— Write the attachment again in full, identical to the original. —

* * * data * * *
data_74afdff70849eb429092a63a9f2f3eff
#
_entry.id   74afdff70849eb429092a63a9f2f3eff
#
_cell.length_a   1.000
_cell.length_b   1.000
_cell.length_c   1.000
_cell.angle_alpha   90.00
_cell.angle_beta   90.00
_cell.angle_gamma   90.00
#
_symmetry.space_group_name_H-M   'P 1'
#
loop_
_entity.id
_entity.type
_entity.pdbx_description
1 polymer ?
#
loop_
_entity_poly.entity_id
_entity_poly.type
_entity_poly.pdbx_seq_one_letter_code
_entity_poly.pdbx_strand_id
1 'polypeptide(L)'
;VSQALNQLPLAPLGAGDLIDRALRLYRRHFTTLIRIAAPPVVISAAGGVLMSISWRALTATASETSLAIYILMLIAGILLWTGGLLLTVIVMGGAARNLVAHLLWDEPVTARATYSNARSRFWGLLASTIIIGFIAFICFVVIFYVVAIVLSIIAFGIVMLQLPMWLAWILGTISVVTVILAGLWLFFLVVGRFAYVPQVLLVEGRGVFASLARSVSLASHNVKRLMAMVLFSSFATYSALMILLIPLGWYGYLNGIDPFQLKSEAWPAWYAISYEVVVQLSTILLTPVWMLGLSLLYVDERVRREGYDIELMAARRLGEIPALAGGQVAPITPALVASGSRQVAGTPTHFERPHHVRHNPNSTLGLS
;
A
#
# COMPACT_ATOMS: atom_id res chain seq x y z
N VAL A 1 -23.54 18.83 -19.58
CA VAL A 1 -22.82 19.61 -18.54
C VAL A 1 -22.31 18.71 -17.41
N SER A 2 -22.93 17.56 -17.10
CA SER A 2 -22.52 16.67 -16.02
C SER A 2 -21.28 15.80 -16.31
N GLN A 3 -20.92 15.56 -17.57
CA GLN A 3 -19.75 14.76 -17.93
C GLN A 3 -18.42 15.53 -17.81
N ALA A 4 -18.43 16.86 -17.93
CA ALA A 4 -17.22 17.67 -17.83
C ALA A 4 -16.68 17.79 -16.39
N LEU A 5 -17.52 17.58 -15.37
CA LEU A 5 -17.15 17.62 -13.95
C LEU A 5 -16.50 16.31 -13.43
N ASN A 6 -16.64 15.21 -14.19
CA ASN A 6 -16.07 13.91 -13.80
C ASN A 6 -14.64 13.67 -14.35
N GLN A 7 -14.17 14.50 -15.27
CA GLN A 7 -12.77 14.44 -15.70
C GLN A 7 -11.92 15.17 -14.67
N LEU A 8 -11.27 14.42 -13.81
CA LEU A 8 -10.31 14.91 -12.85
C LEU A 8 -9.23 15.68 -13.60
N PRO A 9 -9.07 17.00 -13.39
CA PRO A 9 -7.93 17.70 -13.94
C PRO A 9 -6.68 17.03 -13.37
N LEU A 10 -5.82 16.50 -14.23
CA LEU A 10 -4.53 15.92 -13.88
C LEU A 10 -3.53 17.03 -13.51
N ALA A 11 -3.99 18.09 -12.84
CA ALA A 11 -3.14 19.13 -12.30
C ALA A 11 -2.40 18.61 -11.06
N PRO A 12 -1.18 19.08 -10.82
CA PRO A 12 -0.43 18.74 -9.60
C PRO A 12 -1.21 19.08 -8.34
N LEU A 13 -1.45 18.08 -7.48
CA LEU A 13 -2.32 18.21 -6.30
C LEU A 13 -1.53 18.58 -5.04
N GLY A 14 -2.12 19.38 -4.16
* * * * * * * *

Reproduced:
data_74afdff70849eb429092a63a9f2f3eff
#
_entry.id   74afdff70849eb429092a63a9f2f3eff
#
_cell.length_a   1.000
_cell.length_b   1.000
_cell.length_c   1.000
_cell.angle_alpha   90.00
_cell.angle_beta   90.00
_cell.angle_gamma   90.00
#
_symmetry.space_group_name_H-M   'P 1'
#
loop_
_entity.id
_entity.type
_entity.pdbx_description
1 polymer ?
#
loop_
_entity_poly.entity_id
_entity_poly.type
_entity_poly.pdbx_seq_one_letter_code
_entity_poly.pdbx_strand_id
1 'polypeptide(L)'
;VSQALNQLPLAPLGAGDLIDRALRLYRRHFTTLIRIAAPPVVISAAGGVLMSISWRALTATASETSLAIYILMLIAGILLWTGGLLLTVIVMGGAARNLVAHLLWDEPVTARATYSNARSRFWGLLASTIIIGFIAFICFVVIFYVVAIVLSIIAFGIVMLQLPMWLAWILGTISVVTVILAGLWLFFLVVGRFAYVPQVLLVEGRGVFASLARSVSLASHNVKRLMAMVLFSSFATYSALMILLIPLGWYGYLNGIDPFQLKSEAWPAWYAISYEVVVQLSTILLTPVWMLGLSLLYVDERVRREGYDIELMAARRLGEIPALAGGQVAPITPALVASGSRQVAGTPTHFERPHHVRHNPNSTLGLS
;
A
#
# COMPACT_ATOMS: atom_id res chain seq x y z
N VAL A 1 -23.54 18.83 -19.58
CA VAL A 1 -22.82 19.61 -18.54
C VAL A 1 -22.31 18.71 -17.41
N SER A 2 -22.93 17.56 -17.10
CA SER A 2 -22.52 16.67 -16.02
C SER A 2 -21.28 15.80 -16.31
N GLN A 3 -20.92 15.56 -17.57
CA GLN A 3 -19.75 14.76 -17.93
C GLN A 3 -18.42 15.53 -17.81
N ALA A 4 -18.43 16.86 -17.93
CA ALA A 4 -17.22 17.67 -17.83
C ALA A 4 -16.68 17.79 -16.39
N LEU A 5 -17.52 17.58 -15.37
CA LEU A 5 -17.15 17.62 -13.95
C LEU A 5 -16.50 16.31 -13.43
N ASN A 6 -16.64 15.21 -14.19
CA ASN A 6 -16.07 13.91 -13.80
C ASN A 6 -14.64 13.67 -14.35
N GLN A 7 -14.17 14.50 -15.27
CA GLN A 7 -12.77 14.44 -15.70
C GLN A 7 -11.92 15.17 -14.67
N LEU A 8 -11.27 14.42 -13.81
CA LEU A 8 -10.31 14.91 -12.85
C LEU A 8 -9.23 15.68 -13.60
N PRO A 9 -9.07 17.00 -13.39
CA PRO A 9 -7.93 17.70 -13.94
C PRO A 9 -6.68 17.03 -13.37
N LEU A 10 -5.82 16.50 -14.23
CA LEU A 10 -4.53 15.92 -13.88
C LEU A 10 -3.53 17.03 -13.51
N ALA A 11 -3.99 18.09 -12.84
CA ALA A 11 -3.14 19.13 -12.30
C ALA A 11 -2.40 18.61 -11.06
N PRO A 12 -1.18 19.08 -10.82
CA PRO A 12 -0.43 18.74 -9.60
C PRO A 12 -1.21 19.08 -8.34
N LEU A 13 -1.45 18.08 -7.48
CA LEU A 13 -2.32 18.21 -6.30
C LEU A 13 -1.53 18.58 -5.04
N GLY A 14 -2.12 19.38 -4.16